Holmes and Watson is the next big Will Ferrell flick and most likely this holiday’s season’s biggest draw for Hollywood comedy. Aurally, the trailer hones in on a gradual and playful erosion of the fourth wall, as the ruse that Ferrell and co. put on as Victorian-era law-abiders, while never convincing, eventually drops all pretence – both figuratively and literally.
The first scene introduces Will Ferrell and John C. Reilly as Doyle’s famous sleuthing pair Holmes and Watson, respectively; it doesn’t take long for Reilly to open his mouth and reveal his bumbling appraisal of Queen Victoria, whom they are both meeting. At 0:26 in the classical music is completely remixed in a contemporary hip-hop style as we are introduced more fully to Ferrell’s new persona and his slapstick humour. Then, the main problem core to the plot is set up at 1:06; notice how the ticking clocks perfectly timed with an intermittently blacked out screen, elevating the drama to a purposefully hyperbolic degree.
Finally, the ruse is completely broken once Thin Lizzy’s iconic rock song “The Boys Are Back in Town” is busted out at 1:16, the midway point of the trailer and where the date (this Christmas) card is dropped. Interestingly, the scene immediately preceding the drop of the Thin Lizzy track is itself a subtle but clear breaking of the fourth wall, as Ferrell acknowledges a girl’s dramatic irony in saying “no shit, Sherlock” – an anachronistic allusion to a popular saying of the past thirty years or so, having popularly originated as a line in 1986’s Little Shop of Horrors.
1:30 serves as a synch point between the music and Ferrell’s gun shots following a scene of dialogue in keeping with most modern comedic trailers. Hammers and various projectiles, right up to a full-on body crashing out of an upper-storey window, are enhanced by the music’s punctuative rhythm. The stylistic counterpoint between the 70s classic rock soundtrack and the fin-de-siecle stylings of the film itself firmly reinforce the ridiculousness of the entire thing – and the era Arthur Conan Doyle found himself part of has always been perennially ripe for ridicule as it is, with the British accent of Queen Victoria herself overlaid atop the Thin Lizzy’s bombastic duelling guitar solos like a gold-encrusted doily paired with a dive bar’s ash tray.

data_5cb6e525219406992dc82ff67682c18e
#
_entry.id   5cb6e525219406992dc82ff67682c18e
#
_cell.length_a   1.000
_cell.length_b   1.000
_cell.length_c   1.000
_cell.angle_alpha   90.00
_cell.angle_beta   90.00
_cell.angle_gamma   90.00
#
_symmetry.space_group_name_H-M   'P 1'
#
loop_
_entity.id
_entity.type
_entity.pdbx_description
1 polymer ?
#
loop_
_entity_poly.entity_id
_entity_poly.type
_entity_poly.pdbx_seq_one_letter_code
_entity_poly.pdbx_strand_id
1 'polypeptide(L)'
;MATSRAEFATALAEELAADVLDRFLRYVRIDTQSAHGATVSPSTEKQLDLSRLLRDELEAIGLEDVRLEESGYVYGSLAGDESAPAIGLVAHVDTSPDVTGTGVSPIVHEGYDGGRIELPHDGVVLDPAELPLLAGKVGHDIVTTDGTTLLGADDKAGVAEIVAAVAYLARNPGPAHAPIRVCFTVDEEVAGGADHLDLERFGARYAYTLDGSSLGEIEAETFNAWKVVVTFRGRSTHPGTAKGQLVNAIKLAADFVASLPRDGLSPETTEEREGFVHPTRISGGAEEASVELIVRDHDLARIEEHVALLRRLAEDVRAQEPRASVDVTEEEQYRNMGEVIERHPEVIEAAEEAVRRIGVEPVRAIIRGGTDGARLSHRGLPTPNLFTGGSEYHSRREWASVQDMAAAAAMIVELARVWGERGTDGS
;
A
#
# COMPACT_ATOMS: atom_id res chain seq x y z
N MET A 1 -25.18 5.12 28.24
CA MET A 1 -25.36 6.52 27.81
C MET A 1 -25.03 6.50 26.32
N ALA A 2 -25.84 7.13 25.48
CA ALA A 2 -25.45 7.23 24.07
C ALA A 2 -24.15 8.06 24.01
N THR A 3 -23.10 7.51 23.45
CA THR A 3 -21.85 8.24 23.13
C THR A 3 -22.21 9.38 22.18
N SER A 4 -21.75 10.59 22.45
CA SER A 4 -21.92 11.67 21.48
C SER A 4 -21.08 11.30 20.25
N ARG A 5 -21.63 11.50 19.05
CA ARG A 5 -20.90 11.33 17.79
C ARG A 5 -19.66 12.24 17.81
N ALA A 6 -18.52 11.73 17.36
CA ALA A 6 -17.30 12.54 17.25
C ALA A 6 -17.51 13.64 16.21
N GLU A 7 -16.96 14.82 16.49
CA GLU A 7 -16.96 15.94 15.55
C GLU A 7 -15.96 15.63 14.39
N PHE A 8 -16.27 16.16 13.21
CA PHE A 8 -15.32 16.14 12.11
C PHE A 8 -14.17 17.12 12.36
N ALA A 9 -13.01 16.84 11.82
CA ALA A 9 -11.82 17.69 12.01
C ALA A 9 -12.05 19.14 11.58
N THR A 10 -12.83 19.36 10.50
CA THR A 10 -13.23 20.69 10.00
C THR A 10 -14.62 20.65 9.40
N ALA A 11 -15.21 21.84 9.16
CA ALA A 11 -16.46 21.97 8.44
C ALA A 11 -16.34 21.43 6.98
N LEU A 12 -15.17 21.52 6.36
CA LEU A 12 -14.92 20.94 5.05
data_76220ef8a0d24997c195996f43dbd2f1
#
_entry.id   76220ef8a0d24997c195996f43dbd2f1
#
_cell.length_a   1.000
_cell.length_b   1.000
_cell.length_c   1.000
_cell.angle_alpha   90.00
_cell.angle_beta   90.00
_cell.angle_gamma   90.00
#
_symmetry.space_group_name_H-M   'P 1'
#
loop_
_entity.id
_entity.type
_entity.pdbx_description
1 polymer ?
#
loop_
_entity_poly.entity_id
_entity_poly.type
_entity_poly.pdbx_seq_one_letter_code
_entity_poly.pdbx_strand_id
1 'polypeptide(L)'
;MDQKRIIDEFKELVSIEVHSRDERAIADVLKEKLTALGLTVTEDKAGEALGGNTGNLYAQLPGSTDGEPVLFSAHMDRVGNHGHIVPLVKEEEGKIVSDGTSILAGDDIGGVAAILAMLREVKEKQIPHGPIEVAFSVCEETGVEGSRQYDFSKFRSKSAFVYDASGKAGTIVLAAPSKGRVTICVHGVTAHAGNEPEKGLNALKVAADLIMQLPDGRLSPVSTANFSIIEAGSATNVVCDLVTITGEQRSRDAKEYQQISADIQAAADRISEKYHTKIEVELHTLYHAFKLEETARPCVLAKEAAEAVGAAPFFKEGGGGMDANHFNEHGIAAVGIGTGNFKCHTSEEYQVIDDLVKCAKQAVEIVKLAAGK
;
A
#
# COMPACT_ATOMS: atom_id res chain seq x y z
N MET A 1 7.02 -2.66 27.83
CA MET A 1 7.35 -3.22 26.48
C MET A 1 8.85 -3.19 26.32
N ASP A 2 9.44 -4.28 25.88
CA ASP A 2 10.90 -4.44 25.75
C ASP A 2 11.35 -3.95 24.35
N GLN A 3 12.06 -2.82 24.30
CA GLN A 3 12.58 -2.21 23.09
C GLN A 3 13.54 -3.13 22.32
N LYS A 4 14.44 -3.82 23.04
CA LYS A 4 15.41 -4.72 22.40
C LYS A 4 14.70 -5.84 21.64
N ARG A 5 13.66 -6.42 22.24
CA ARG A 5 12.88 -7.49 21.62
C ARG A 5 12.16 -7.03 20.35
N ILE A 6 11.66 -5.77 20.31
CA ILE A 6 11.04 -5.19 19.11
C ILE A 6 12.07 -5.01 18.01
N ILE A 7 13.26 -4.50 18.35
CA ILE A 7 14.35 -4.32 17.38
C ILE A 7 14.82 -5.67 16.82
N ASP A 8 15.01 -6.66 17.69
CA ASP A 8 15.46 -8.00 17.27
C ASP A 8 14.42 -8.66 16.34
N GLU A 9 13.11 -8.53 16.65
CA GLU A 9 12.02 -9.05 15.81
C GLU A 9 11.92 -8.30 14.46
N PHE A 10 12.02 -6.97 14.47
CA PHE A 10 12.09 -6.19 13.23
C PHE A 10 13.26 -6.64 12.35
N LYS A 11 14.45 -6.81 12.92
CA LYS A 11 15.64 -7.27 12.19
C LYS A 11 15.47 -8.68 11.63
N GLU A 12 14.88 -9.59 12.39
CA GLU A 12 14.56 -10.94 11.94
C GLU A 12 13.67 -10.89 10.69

Also of note is that Mark Mothersbaugh is on tap for music in the film; while unconfirmed, it wouldn’t be surprising if the first part of the trailer’s music were his, sounding like a mix of baroque pop spun with various contemporary tropes, much like he did for the Wes Anderson-directed The Royal Tenenbaums (and, coincidentally, Mothersbaugh is reportedly currently working with Anderson for a future film).
Will Ferrell comedies have always been about shock and bombast to comedic ends, not unlike (slightly) more family friendly edition of Seth Rogen’s brand of humour that thumb noses any and all that’s drawn attention to. By providing such contrast between the two halves of this trailer musically, it leans in on its bipartite structure and the capacity of Thin Lizzy to provide comedic contrast while also pinpointing the spirit of the film as a buddy comedy.
– Curtis Perry